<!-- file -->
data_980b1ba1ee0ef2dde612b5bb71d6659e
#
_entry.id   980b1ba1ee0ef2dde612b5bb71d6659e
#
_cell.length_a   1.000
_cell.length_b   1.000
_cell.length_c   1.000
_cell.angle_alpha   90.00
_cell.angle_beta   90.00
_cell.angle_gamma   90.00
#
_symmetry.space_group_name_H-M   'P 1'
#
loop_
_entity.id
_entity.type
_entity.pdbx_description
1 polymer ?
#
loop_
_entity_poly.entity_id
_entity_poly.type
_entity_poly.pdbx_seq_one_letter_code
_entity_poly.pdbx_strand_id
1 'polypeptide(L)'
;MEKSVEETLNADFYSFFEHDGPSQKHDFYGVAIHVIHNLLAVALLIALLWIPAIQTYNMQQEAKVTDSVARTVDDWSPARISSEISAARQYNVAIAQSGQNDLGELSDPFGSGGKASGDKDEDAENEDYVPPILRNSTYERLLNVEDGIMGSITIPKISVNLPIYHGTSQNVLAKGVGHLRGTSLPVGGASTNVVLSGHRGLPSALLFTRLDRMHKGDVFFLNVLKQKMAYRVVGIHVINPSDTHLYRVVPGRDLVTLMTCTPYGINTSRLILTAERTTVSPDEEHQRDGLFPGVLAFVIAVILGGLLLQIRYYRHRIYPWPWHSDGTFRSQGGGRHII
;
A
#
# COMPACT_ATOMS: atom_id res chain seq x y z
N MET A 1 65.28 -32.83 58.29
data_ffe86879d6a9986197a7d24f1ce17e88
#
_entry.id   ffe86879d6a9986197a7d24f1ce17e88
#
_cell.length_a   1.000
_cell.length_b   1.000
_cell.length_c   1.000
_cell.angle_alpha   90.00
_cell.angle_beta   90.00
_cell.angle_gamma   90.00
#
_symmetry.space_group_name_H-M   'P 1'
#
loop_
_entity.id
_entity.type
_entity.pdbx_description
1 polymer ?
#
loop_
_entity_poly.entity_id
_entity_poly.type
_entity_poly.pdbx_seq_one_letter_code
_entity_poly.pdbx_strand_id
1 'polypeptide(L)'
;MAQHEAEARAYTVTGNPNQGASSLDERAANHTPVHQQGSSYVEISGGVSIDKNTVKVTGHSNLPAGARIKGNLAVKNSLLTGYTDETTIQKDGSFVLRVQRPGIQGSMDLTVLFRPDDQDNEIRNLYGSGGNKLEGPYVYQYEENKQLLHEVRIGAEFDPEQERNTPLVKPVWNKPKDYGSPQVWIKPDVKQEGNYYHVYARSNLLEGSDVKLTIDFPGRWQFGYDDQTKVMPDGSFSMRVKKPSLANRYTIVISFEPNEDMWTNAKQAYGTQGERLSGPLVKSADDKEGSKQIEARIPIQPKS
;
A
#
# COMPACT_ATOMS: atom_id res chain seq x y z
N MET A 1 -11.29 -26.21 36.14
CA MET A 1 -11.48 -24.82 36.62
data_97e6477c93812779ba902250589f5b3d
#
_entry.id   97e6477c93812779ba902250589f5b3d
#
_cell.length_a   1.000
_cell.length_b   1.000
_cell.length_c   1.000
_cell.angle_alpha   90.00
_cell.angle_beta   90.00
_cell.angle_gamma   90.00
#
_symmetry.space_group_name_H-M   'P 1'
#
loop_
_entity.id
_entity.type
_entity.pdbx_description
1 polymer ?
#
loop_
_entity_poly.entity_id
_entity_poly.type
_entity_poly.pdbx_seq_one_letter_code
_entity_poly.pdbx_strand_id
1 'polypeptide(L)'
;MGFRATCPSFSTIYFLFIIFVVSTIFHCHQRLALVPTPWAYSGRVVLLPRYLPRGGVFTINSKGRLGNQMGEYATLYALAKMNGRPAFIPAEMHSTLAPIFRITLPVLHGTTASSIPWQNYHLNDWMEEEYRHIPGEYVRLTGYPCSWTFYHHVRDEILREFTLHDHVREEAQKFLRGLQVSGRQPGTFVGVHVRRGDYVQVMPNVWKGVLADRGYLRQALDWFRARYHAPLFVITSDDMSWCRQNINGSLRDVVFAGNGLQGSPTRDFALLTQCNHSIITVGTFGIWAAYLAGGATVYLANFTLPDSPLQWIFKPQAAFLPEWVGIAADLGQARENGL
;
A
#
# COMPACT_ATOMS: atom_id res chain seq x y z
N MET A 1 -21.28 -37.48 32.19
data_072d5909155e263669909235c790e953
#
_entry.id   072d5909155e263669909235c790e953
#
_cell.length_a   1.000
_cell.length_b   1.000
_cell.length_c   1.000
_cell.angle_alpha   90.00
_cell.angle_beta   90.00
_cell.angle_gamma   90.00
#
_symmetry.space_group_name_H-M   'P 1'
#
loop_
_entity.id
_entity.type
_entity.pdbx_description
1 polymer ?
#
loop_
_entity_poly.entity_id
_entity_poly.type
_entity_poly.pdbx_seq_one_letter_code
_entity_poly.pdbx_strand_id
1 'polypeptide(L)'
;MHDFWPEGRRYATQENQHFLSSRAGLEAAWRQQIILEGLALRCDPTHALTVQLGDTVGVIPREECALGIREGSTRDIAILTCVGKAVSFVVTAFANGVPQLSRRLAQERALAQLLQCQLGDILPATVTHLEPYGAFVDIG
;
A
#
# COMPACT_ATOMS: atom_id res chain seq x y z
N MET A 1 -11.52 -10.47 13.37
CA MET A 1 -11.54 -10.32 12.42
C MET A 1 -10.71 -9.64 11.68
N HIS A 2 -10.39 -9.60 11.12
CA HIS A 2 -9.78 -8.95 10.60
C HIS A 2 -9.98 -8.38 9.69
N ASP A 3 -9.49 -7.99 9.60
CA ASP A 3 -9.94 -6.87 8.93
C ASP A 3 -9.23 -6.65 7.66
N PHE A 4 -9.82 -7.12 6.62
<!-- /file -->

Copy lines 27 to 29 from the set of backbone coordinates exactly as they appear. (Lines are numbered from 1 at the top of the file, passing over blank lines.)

;
A
#